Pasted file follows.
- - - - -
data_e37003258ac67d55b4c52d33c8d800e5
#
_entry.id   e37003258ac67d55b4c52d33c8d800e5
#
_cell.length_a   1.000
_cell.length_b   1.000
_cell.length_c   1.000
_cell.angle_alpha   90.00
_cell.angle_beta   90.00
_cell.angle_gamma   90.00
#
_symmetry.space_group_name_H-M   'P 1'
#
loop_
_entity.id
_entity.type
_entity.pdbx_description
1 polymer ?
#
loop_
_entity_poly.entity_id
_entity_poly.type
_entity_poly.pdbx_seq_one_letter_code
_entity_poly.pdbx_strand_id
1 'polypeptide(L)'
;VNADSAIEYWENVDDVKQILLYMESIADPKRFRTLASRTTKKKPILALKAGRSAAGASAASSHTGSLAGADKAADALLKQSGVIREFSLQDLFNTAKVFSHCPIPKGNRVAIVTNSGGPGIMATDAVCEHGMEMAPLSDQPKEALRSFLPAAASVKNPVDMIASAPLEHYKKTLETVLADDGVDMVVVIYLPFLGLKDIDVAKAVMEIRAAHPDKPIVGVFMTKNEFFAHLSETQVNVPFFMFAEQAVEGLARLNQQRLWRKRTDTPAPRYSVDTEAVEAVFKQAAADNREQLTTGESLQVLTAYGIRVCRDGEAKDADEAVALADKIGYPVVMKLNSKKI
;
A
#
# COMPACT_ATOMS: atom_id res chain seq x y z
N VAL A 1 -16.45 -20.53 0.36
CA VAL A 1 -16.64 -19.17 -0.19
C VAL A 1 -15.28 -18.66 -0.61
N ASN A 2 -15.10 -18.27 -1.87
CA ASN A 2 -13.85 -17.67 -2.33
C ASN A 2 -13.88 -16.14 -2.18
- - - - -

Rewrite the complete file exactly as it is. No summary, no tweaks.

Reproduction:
data_e37003258ac67d55b4c52d33c8d800e5
#
_entry.id   e37003258ac67d55b4c52d33c8d800e5
#
_cell.length_a   1.000
_cell.length_b   1.000
_cell.length_c   1.000
_cell.angle_alpha   90.00
_cell.angle_beta   90.00
_cell.angle_gamma   90.00
#
_symmetry.space_group_name_H-M   'P 1'
#
loop_
_entity.id
_entity.type
_entity.pdbx_description
1 polymer ?
#
loop_
_entity_poly.entity_id
_entity_poly.type
_entity_poly.pdbx_seq_one_letter_code
_entity_poly.pdbx_strand_id
1 'polypeptide(L)'
;VNADSAIEYWENVDDVKQILLYMESIADPKRFRTLASRTTKKKPILALKAGRSAAGASAASSHTGSLAGADKAADALLKQSGVIREFSLQDLFNTAKVFSHCPIPKGNRVAIVTNSGGPGIMATDAVCEHGMEMAPLSDQPKEALRSFLPAAASVKNPVDMIASAPLEHYKKTLETVLADDGVDMVVVIYLPFLGLKDIDVAKAVMEIRAAHPDKPIVGVFMTKNEFFAHLSETQVNVPFFMFAEQAVEGLARLNQQRLWRKRTDTPAPRYSVDTEAVEAVFKQAAADNREQLTTGESLQVLTAYGIRVCRDGEAKDADEAVALADKIGYPVVMKLNSKKI
;
A
#
# COMPACT_ATOMS: atom_id res chain seq x y z
N VAL A 1 -16.45 -20.53 0.36
CA VAL A 1 -16.64 -19.17 -0.19
C VAL A 1 -15.28 -18.66 -0.61
N ASN A 2 -15.10 -18.27 -1.87
CA ASN A 2 -13.85 -17.67 -2.33
C ASN A 2 -13.88 -16.14 -2.18